Published:1st Dec 2015
Paperback:238 pages

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The guide is aimed at walkers, with a love of taking photographs, and landscape photographers, of all abilities, who are looking for new ideas on where to visit to capture their own stunning landscape images. With 16 locations around the UK, in The Lake District, Snowdonia, The Brecon Beacons, The Peak District, The Pennines and The Scottish Borders, this book has 140 images to inspire you to pack up your rucksack and go explore over 70 photogenic viewpoints.
Paul Allen has many years’ experience mixing wild camping and photography as well as arranging trips for clients. These have taken him all over the UK and Europe.
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Retraces the footsteps of St Columbanus of Bangor, a modern pilgrimage.
Barry Sloan

Why would a Northern Irish Protestant, raised in a staunchly loyalist community, hitchhike through Catholic Europe on the trail of medieval celtic monks? Why is the seaside town of Bangor in Northern Ireland largely responsible for Europe becoming a Christian continent? What role did an Ulsterman play in the creation of the European Union, and what can be done today to break down walls and bring people together? Who was Columbanus of Bangor and why are present-day librarians from all over the world indebted to him? Why does God not like zebras, has Murphy's Law anything to do with chaos theory, and why are the Germans the reason Ireland had to wait 1,900 years to get decent, straight roads?
Published:20th Nov 2015
Paperback:206 pages

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Answers to all these questions can be found within these pages, the story of the European travels of sixth-century saint, Columbanus - and of a twenty-first century sinner, the book’s author. Weaving history, politics, theology, and personal narrative together in a humorous and readable way, Sloan tells the fascinating story of Columbanus and his legacy in uniting Europe. Profound moments of reflection and insight are punctuated by hilarious episodes: of breakfast with Vikings, of an attack by monster bees - and lunch with a talking horse! When the Saints go Marching is funny, thought-provoking, informative, inspiring and challenging - and all without being preachy.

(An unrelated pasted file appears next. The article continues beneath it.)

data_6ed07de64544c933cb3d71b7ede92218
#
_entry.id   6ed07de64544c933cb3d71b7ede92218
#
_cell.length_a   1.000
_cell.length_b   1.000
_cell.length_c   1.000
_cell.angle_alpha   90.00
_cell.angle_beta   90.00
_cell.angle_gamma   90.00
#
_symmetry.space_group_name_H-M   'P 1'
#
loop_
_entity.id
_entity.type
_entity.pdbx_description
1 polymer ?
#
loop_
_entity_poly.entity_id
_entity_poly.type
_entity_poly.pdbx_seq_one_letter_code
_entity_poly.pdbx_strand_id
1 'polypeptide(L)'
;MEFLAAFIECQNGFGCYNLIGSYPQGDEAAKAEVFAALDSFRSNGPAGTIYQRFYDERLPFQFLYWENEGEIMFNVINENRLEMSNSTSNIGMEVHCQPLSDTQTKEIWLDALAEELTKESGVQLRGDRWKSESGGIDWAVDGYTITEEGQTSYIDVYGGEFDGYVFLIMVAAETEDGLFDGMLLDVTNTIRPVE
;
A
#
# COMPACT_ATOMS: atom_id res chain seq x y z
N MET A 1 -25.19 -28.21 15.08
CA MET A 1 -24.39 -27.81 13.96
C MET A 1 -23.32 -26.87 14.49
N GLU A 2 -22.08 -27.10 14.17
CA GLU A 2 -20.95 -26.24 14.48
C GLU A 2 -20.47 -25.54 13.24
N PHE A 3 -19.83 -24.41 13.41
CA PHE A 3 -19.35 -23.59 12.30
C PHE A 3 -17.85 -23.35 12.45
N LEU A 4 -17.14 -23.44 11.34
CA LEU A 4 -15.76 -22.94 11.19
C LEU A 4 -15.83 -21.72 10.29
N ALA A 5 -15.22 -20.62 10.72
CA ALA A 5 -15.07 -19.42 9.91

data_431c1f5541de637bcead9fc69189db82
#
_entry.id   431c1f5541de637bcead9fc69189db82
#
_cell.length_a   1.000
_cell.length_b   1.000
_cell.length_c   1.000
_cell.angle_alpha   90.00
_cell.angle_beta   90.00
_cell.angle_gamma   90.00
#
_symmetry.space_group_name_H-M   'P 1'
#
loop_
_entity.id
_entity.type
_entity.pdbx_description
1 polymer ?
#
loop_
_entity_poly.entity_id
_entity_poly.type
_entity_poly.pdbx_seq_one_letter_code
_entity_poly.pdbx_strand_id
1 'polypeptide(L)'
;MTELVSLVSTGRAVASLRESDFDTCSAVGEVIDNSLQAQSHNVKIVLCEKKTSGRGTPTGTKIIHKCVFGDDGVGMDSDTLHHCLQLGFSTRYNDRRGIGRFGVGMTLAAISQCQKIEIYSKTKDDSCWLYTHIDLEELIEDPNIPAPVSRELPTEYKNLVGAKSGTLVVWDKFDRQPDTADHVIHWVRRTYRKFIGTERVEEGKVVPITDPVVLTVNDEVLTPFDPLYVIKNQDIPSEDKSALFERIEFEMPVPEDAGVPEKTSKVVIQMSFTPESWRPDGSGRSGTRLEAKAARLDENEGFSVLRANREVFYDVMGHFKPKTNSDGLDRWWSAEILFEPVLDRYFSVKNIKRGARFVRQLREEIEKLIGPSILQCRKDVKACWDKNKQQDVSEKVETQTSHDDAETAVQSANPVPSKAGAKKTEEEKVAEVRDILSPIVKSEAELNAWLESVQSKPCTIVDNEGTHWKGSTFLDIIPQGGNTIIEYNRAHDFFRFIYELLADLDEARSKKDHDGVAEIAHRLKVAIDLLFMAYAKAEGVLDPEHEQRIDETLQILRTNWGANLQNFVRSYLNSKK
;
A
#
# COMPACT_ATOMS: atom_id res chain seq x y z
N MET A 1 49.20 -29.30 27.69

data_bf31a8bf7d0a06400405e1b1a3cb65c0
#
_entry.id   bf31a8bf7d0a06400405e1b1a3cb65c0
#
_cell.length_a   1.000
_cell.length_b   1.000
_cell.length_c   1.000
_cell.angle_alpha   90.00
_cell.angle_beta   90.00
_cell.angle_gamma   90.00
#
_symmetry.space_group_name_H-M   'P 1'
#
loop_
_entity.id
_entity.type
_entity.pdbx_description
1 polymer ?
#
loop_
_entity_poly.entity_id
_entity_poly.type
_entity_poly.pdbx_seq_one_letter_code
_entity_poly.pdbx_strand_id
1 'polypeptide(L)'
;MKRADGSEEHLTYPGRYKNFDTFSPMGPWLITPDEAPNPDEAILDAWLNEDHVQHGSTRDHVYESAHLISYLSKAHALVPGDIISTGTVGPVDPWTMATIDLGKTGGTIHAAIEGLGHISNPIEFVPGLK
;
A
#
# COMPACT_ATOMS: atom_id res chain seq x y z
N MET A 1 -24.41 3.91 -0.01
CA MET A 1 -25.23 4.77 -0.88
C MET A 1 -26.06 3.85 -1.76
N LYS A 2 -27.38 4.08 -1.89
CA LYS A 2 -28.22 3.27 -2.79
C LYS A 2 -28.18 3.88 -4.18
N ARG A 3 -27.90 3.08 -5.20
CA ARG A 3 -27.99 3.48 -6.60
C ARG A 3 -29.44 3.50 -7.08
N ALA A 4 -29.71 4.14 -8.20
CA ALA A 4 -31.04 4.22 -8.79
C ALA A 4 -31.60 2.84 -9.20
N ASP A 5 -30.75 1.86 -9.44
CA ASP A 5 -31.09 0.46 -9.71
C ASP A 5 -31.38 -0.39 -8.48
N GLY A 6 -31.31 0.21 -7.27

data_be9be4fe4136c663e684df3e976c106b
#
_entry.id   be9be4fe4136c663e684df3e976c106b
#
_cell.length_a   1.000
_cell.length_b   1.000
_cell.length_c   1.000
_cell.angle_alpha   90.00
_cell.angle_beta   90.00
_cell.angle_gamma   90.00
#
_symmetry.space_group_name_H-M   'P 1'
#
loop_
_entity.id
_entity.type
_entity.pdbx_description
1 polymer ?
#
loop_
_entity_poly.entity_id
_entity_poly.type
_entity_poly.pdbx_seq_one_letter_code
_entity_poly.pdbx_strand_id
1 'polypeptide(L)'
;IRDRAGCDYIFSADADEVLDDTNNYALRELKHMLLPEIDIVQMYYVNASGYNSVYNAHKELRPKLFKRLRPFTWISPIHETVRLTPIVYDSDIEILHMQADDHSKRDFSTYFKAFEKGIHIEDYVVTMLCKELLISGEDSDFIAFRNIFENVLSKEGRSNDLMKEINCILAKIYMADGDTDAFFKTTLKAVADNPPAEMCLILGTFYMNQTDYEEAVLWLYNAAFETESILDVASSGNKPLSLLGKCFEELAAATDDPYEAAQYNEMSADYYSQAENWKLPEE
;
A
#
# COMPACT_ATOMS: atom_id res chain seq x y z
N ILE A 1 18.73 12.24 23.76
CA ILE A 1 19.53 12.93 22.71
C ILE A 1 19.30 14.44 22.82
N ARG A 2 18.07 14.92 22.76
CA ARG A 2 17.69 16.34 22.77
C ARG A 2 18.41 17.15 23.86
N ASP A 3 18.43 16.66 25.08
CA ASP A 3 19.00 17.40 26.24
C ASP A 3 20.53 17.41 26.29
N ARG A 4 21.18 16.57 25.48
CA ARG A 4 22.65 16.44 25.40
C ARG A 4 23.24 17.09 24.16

Barry J. Sloan, born in Carrickfergus in Northern Ireland, is married and has two children. He is an ordained Methodist minister, currently serving as mission partner with the United Methodist Church in Germany.
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Travels of a Hard-Rock Mining Engineer
Martin Stoakes

TOAHRM_Cover Travels of a Hard-Rock Mining Engineer is a chronicle of the travels and experiences of a hard-rock mining engineer during the last half of the 20th century. It gives a vivid and an instructive insight into the generally little known subject of hard-rock mining, often in remote locations. Various mining projects are described in detail and provide a fascinating insight into the complexities of mine design and evaluation. Martin Stoakes worked on 125 mining projects in thirty-seven different countries over a forty-four year period. His graphic account of the sometimes nerve-racking conditions and locales that he experienced includes encounters with Shining Path guerrilla fighters in Peru, MNLF Islamic fundamentalists in the Philippines and the RPF guerrillas in Rwanda/Uganda. Hard rock mining was never for the faint-hearted.
Published:1st Feb 2015
Paperback:638 pages

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Murderous fighters notwithstanding, the author's passion for narrow-boating, walking, cycling and his love of dogs give a tranquil balance and, from the early 1980s, there is a touching account of the trials and tribulations of first fostering, then adopting and raising a son into his family.

Pounds and Pinfolds
Nigel Mills

cover Ask most people about pounds and pinfolds and they look blank. They may not have noticed the small, round or rectangular building that likely stands at the edge of their village. And yet these modest structures, now often reduced to piles of stones, were once an essential part of rural life in what is now Cumbria. They were where stray stock, and any animal found grazing on land for which its owner had no proper grazing rights, were once confined - until the owner paid a fine imposed by the local court. For hill-farmers and others, pounds or pinfolds were indispensable for ensuring community harmony. In this scholarly and well-researched account, Nigel Mills provides us with a comprehensive and unique insight into a little-considered aspect of our rural heritage and into the way of life of the men and women who farmed our hills in days gone by. It will be of great interest to local historians and to all who take an interest in the social history of Cumbria.
Published:28th Nov 2014
Paperback:94 pages